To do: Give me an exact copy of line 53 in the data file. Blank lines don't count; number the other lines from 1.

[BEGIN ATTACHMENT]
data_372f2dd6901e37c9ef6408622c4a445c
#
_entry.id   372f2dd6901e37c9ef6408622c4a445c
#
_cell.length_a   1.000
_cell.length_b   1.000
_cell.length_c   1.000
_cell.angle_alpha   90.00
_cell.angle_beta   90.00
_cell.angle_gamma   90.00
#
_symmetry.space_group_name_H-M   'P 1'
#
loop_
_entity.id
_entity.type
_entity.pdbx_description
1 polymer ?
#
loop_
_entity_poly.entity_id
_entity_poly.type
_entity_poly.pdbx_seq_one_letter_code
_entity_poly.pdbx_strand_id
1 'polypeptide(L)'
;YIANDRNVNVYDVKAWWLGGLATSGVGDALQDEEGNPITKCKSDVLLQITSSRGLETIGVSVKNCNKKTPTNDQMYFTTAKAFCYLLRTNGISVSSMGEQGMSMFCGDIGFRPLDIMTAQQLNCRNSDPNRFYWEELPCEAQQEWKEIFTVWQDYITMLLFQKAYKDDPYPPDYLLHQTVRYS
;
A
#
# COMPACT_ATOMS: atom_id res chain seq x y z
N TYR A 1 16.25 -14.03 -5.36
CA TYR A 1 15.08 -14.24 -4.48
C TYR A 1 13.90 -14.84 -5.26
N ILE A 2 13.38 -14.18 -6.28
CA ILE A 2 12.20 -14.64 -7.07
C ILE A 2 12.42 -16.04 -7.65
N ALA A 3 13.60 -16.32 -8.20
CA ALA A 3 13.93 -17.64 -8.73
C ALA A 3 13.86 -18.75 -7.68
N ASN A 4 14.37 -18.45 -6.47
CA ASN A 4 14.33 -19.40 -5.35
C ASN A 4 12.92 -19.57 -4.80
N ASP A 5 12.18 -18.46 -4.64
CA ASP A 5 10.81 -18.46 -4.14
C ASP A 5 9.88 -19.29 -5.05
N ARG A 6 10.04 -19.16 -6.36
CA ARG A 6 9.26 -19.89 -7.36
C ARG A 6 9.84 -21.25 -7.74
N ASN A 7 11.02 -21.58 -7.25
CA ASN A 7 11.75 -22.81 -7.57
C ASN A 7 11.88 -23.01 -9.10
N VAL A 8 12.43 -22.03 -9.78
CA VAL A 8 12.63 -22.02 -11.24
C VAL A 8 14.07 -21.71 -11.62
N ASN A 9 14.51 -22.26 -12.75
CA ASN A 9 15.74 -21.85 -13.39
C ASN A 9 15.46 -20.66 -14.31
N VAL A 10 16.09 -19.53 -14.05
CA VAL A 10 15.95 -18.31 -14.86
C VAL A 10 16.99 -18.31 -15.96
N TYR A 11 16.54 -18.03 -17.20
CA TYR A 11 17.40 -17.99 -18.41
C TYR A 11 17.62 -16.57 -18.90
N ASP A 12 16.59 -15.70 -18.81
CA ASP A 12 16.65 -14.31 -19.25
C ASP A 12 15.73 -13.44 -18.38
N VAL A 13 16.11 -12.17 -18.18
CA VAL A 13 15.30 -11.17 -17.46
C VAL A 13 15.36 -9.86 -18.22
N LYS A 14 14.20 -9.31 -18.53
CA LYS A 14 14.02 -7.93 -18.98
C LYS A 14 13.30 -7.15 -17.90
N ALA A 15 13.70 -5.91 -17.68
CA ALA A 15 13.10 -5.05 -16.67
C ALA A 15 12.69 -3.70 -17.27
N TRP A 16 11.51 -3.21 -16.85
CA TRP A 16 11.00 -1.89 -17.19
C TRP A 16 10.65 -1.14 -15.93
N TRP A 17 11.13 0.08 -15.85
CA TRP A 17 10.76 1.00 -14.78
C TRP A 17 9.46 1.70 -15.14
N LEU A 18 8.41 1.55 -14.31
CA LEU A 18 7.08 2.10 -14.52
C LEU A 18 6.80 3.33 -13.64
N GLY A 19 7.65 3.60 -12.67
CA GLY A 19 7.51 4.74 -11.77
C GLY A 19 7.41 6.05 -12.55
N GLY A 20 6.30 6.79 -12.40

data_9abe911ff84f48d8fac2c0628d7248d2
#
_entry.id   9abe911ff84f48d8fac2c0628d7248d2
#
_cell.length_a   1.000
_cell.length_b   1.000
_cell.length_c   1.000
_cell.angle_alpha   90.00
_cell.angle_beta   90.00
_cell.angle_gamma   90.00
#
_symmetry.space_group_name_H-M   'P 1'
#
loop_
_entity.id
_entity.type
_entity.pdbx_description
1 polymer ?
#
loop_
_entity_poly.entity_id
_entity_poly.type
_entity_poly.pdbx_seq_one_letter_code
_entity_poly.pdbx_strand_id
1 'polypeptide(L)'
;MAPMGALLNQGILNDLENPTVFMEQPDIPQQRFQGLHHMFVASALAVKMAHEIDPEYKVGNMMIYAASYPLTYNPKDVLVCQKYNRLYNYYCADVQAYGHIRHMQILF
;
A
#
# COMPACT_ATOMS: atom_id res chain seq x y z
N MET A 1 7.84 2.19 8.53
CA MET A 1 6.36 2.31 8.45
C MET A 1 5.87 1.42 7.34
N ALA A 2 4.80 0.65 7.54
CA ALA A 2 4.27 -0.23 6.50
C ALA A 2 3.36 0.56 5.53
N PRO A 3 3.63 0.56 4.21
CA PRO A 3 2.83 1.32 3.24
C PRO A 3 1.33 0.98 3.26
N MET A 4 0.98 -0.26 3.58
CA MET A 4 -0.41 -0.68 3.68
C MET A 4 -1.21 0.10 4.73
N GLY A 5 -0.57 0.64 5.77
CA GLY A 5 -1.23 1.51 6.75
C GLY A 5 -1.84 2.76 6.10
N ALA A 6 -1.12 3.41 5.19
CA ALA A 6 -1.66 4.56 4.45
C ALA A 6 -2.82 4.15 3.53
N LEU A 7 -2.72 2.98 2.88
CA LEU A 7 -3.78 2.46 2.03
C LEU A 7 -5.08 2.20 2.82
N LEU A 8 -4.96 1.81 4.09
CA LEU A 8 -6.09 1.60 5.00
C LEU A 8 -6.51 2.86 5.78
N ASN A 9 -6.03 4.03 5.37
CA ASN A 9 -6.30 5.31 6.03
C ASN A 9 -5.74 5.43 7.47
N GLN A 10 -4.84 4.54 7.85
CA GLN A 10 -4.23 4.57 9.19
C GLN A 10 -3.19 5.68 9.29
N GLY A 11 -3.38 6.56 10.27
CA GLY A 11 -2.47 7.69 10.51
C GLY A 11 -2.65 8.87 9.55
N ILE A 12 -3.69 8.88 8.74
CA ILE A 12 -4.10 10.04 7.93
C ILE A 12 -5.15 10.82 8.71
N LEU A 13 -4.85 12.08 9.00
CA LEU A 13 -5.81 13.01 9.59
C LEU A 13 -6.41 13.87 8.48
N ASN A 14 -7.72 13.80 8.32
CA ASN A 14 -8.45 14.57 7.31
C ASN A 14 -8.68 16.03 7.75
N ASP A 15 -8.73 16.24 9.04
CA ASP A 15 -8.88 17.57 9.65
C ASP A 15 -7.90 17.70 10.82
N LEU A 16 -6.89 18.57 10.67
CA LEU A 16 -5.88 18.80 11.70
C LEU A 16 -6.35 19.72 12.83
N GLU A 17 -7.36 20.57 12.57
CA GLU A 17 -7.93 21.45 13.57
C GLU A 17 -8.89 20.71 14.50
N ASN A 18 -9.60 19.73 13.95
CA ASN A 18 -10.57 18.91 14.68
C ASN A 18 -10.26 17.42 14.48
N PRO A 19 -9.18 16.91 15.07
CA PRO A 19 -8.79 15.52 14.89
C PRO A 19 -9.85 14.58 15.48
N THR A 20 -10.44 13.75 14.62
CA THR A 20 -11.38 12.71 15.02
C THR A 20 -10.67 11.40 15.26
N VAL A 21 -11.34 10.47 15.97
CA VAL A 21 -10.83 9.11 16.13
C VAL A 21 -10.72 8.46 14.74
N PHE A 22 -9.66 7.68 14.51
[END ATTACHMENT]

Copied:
CA VAL A 8 12.63 -22.02 -11.24